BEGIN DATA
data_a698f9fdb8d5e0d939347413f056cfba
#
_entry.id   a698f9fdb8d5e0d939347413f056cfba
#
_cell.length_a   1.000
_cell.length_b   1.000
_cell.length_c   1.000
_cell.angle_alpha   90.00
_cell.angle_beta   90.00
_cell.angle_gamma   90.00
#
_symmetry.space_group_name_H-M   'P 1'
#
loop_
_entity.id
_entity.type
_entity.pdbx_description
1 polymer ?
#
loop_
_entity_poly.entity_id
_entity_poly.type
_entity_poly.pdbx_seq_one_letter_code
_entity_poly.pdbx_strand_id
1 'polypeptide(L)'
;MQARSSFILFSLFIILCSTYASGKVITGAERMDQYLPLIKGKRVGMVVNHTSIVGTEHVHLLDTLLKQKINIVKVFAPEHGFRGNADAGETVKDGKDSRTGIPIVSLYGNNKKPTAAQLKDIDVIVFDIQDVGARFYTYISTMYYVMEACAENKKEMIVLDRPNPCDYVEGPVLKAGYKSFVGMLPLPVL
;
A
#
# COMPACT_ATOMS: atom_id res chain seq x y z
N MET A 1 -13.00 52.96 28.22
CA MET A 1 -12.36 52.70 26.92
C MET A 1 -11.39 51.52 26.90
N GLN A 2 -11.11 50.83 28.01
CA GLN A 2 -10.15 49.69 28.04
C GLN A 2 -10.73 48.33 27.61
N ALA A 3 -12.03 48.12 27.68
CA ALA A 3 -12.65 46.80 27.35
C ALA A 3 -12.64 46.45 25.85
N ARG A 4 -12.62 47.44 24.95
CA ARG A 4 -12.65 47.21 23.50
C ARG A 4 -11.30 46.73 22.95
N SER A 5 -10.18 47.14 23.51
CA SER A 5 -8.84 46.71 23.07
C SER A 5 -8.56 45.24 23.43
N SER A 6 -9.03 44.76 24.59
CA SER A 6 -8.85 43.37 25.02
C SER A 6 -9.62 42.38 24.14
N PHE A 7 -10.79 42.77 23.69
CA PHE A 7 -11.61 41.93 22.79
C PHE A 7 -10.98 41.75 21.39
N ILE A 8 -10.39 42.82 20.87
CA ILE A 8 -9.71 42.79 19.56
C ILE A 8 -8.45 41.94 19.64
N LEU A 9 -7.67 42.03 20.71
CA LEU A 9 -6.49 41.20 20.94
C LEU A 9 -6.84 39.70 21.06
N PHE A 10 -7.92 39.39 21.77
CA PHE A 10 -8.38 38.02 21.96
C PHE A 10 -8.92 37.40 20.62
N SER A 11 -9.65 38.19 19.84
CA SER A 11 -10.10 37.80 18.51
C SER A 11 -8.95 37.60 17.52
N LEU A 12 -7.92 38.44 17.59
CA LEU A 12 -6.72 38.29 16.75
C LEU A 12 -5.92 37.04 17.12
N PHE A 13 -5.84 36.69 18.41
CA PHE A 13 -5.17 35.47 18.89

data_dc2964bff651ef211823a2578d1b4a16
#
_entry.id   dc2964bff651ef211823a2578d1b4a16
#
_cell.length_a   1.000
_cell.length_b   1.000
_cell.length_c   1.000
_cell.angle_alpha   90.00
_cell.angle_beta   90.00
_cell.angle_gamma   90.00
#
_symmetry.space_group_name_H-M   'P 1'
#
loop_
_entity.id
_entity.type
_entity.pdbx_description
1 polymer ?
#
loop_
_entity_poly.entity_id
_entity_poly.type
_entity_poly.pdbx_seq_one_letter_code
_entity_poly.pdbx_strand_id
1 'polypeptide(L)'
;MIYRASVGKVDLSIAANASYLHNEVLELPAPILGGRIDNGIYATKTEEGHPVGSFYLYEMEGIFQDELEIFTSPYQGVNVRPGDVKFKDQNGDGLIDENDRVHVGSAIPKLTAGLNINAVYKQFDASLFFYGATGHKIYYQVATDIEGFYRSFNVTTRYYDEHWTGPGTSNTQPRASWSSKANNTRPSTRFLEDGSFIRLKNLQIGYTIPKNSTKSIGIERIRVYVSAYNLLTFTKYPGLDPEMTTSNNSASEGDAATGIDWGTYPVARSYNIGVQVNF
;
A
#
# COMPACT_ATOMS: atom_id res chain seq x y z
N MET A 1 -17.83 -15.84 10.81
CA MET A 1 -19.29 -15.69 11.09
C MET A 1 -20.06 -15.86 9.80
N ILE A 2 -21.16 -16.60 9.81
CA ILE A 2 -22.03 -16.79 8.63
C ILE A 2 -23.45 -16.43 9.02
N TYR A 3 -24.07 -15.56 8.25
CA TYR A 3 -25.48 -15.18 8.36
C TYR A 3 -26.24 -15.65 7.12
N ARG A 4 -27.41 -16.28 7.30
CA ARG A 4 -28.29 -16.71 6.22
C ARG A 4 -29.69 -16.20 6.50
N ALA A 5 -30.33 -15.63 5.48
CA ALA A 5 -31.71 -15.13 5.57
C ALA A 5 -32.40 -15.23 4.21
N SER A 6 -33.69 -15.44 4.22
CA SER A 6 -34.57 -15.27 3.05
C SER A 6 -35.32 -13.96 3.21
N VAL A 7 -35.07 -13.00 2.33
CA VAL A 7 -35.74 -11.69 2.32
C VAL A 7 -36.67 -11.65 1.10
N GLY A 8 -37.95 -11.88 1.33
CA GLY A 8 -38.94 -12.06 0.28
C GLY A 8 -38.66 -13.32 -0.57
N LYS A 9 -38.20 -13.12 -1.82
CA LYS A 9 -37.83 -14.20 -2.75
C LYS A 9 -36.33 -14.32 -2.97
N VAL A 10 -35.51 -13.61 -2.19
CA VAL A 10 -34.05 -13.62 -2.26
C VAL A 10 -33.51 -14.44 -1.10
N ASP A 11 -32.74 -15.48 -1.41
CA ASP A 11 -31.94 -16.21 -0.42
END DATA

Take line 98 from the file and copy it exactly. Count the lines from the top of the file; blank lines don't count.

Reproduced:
# COMPACT_ATOMS: atom_id res chain seq x y z